Interview with playwright and scriptwriter, Ade Solanke

Ade Solanke playwright scriptwriter Spora Stories portrait

Playwright and scriptwriter Ade Solanke is passionate about telling the dynamic stories of the African Diaspora. Her long and impressive list of accolades and accomplishments is incredibly inspiring. She has written BBC radio scripts and a screenplay for 'The Family Legacy,' a Nollywood-style film about sickle-cell. She has has been a British Film Institute Writer-in Residence and a Fulbright Scholar at the University of Southern California School of Cinematic Arts. And much more …  

Ade runs Spora Stories, creating original drama for stage and screen, inspired by both Nigerian popular cinema and contemporary British theatre. Her play, 'Pandora's Box', has nominated for Best New Play by the Off West End Theatre Awards. If you're in the UK, you have a few days left to catch it at the Arcola Theatre (last shows this Saturday, 26th May). 



What's your passion? 

That's easy: great stories, well told.


What inspired you to get involved with theatre and with playwriting in particular?

I've always loved theatre, but went to film school to study dramatic writing. I've also written screen and radio plays. Then I saw a play at Almeida Theatre in London and was inspired to write my first stage play. It was 'Big White Fog,' a 1920s  African-American play about people coping with the Great Depression and a father's dream to relocate his family to Africa. He wanted to save his children from the savagery of racism. He joins the Garveyites and invests the scarce money the family has in the Black Star Line. It's a brilliant play, and close to the theme of Pandora's Box in that the characters are looking at the viability of going 'back' to Africa.


What has been your greatest obstacle/challenge?

Really hard to say. It's challenging dealing with racism, but that's as much of an obstacle as one allows it to be. I've been fortunate: I've worked with quite enlightened people in the whole. Being freelance is partly about steering clear of the pressures racism puts on us. It takes up too much energy! I need to put my energies into making plays!


How have you dealt with/overcome it?

By surrounding myself with people who respect and treat me well. People who are interested in good work, and just interested in getting things done! I've been blessed with this production of 'Pandora's Box' to be working with a superb producer, Jon Harris. I've learned a lot from him.


What has your greatest achievement been?

May I have two, please? My son and my writing! Oh, and getting my Masters from USC Film School. That was hard work!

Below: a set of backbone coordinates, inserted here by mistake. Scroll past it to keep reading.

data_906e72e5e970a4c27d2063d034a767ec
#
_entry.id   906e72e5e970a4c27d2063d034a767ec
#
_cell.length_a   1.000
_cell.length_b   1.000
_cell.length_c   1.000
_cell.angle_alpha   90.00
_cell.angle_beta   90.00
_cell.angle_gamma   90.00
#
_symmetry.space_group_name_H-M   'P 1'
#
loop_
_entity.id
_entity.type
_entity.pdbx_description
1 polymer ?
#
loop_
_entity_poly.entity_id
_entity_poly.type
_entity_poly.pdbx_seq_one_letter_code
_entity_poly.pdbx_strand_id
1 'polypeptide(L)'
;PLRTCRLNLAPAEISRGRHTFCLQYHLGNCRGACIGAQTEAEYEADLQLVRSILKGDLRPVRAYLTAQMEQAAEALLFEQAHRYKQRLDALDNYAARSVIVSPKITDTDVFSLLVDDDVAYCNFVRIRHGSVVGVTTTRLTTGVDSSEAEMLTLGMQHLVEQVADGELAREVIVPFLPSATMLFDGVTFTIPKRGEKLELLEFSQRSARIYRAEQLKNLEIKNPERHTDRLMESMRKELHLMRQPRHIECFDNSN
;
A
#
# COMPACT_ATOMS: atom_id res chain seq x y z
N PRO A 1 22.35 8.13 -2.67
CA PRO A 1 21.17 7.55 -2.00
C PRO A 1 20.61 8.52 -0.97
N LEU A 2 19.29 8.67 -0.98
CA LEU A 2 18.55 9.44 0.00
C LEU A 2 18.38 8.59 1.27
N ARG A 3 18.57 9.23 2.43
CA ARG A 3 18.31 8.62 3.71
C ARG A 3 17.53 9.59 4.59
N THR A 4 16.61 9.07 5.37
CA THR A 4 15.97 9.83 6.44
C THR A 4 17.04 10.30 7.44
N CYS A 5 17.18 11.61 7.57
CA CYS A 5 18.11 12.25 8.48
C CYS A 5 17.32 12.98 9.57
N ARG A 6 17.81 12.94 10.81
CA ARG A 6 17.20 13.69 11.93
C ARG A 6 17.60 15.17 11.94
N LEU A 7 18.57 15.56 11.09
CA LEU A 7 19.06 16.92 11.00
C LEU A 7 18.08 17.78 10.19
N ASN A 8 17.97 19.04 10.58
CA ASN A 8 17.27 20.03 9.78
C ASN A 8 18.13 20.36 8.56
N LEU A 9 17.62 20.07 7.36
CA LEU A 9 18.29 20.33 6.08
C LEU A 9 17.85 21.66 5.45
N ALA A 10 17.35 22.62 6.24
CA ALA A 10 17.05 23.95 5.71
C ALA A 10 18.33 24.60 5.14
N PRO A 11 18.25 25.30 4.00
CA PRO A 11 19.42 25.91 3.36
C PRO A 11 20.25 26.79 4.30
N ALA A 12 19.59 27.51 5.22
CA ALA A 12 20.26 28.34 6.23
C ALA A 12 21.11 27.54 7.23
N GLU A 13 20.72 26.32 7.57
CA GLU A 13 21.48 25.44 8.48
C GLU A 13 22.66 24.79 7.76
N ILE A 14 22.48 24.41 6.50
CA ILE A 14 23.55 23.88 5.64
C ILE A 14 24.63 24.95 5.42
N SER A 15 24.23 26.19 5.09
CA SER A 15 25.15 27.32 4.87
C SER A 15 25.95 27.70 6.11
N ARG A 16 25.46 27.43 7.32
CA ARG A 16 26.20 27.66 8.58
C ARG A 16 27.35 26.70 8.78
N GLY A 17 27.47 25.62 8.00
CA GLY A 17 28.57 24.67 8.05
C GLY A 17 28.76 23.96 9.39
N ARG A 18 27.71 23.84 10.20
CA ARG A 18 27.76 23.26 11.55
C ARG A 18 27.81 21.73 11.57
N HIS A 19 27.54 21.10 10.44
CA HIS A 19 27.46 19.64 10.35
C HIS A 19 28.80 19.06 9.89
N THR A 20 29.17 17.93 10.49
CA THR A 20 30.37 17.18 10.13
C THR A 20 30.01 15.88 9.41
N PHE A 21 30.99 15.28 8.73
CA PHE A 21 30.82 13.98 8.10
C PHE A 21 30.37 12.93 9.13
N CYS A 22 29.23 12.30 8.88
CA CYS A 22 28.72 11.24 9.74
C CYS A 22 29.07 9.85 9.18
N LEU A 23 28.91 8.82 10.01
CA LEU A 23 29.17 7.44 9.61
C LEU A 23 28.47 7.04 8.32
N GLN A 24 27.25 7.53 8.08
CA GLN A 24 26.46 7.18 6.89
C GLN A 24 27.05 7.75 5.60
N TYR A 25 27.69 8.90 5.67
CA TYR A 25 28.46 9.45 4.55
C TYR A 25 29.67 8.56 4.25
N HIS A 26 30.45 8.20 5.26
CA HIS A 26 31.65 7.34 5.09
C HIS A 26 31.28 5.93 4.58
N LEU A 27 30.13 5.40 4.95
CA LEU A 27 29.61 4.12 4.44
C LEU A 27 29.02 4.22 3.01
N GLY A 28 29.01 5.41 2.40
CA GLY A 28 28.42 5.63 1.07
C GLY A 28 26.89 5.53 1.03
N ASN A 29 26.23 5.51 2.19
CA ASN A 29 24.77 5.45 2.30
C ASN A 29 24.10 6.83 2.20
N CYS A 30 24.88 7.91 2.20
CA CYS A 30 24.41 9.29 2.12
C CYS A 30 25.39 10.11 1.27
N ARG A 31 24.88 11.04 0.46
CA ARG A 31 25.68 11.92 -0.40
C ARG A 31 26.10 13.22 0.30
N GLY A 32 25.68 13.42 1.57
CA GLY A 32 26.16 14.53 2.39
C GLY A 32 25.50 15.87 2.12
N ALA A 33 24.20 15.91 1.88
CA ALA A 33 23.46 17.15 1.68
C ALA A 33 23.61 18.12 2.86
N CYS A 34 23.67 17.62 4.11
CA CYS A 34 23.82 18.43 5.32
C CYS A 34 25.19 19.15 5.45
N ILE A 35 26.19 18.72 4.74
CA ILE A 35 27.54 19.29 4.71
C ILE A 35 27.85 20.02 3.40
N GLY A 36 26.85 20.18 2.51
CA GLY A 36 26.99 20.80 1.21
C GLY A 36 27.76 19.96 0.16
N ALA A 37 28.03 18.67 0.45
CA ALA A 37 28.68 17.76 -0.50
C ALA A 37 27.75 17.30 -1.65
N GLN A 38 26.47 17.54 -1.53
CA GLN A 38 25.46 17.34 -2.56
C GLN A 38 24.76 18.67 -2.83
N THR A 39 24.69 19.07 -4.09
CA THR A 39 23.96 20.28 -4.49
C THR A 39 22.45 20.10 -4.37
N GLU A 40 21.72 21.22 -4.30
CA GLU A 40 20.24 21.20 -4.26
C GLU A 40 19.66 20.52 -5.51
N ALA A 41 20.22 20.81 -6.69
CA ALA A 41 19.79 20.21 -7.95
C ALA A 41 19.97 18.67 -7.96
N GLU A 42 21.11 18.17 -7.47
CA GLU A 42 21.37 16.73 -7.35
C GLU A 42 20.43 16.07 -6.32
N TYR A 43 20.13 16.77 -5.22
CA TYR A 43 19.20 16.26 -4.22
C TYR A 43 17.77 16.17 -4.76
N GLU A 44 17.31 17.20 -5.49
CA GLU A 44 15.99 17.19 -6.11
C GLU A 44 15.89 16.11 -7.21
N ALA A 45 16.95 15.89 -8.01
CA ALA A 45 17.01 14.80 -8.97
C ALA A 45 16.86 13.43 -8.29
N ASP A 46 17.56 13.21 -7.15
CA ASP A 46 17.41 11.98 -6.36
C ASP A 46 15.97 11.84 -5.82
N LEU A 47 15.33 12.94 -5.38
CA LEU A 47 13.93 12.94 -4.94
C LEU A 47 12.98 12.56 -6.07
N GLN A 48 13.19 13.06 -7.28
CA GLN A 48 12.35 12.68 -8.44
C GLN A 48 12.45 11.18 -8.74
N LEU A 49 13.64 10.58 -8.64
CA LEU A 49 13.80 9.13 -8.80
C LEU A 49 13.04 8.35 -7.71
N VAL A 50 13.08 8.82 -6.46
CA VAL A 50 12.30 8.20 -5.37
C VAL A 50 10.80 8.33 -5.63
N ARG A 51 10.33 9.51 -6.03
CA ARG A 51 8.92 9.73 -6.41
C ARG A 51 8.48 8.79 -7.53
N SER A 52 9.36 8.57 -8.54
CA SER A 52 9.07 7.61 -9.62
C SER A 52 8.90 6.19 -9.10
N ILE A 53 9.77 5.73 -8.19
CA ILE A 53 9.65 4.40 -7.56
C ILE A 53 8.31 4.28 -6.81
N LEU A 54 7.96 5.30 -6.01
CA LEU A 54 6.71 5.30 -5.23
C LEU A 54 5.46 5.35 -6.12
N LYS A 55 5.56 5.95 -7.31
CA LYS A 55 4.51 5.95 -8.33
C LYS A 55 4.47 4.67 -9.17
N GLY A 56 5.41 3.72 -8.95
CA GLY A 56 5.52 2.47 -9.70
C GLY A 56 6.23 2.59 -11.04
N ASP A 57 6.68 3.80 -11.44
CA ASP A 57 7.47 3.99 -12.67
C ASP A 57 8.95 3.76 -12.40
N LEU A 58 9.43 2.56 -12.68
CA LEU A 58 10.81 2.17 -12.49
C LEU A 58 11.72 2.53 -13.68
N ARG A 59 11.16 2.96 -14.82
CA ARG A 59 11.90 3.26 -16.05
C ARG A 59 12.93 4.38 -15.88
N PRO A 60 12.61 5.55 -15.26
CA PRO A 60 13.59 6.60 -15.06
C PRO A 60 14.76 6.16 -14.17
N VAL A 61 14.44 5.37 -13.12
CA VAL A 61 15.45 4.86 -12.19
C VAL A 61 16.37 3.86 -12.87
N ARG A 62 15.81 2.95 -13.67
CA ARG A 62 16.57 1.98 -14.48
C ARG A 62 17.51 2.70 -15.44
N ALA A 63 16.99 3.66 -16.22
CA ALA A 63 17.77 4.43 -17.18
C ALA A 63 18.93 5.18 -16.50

Where will you be in 10 years?

Somewhere sunny, safe and peaceful, entertaining large audiences in London, Lagos and Los Angeles with stories of the people.



How does Africa inspire you?

The sheer potential of it boggles the mind – the size of the continent is bigger than Europe, America, China and India combined. That's an incredible land mass to have at your disposal. And most of Africa is under-populated. We have so many resources – mineral and human resources – we seem to be getting ready to maximise them; at last!


Anything we should look out for in the coming weeks/months/year?

Pandora's Box, my first play, is now on at Arcola Theatre, London, UK, until May 26th. It's about taking British-born kids back to Africa. Audiences are  loving it, thankfully,and we've just been nominated for Best New Play by the Off West End Theatre Awards. So excited to have that recognition.

This May, for the first time in British theatre history, three British-Africans have plays on at the same time in major London venues. We are having a special post-show panel on British-Nigerian writing and African art in the UK after the Saturday 26th May matinee show. For the first time in British theatre history, three black women writers will have plays on simultaneously in major London venues during the last week of May. What is the audience and critical response to their work?  What are the trends and prospects for the sector? Click here for an article on the three shows.

Speakers include: Ade Solanke, Playwright and Producer, Spora Stories; Yemisi Mokuolu, Independent Cultural Events Producer specialising in African arts, her award-winning Out of Africa platform promotes and profiles African arts and artists via concerts, festivals and a monthly newsletter; Sola Adeyemi, Lecturer in African Theatre, Loughborough University, and board member, African Theatre Association; Juwon Ogungbe, Musician and Composer; Ade Ajayi, Chair of African and Caribbean Chambers of Commerce and Enterprise (ACCCE).




Photos courtesy of Ade Solanke. Pandora's Box press night shot (3rd image from top) by Anthony Ofoegbu. Pandora's Box illustration by Lulu Kitololo/Asilia.

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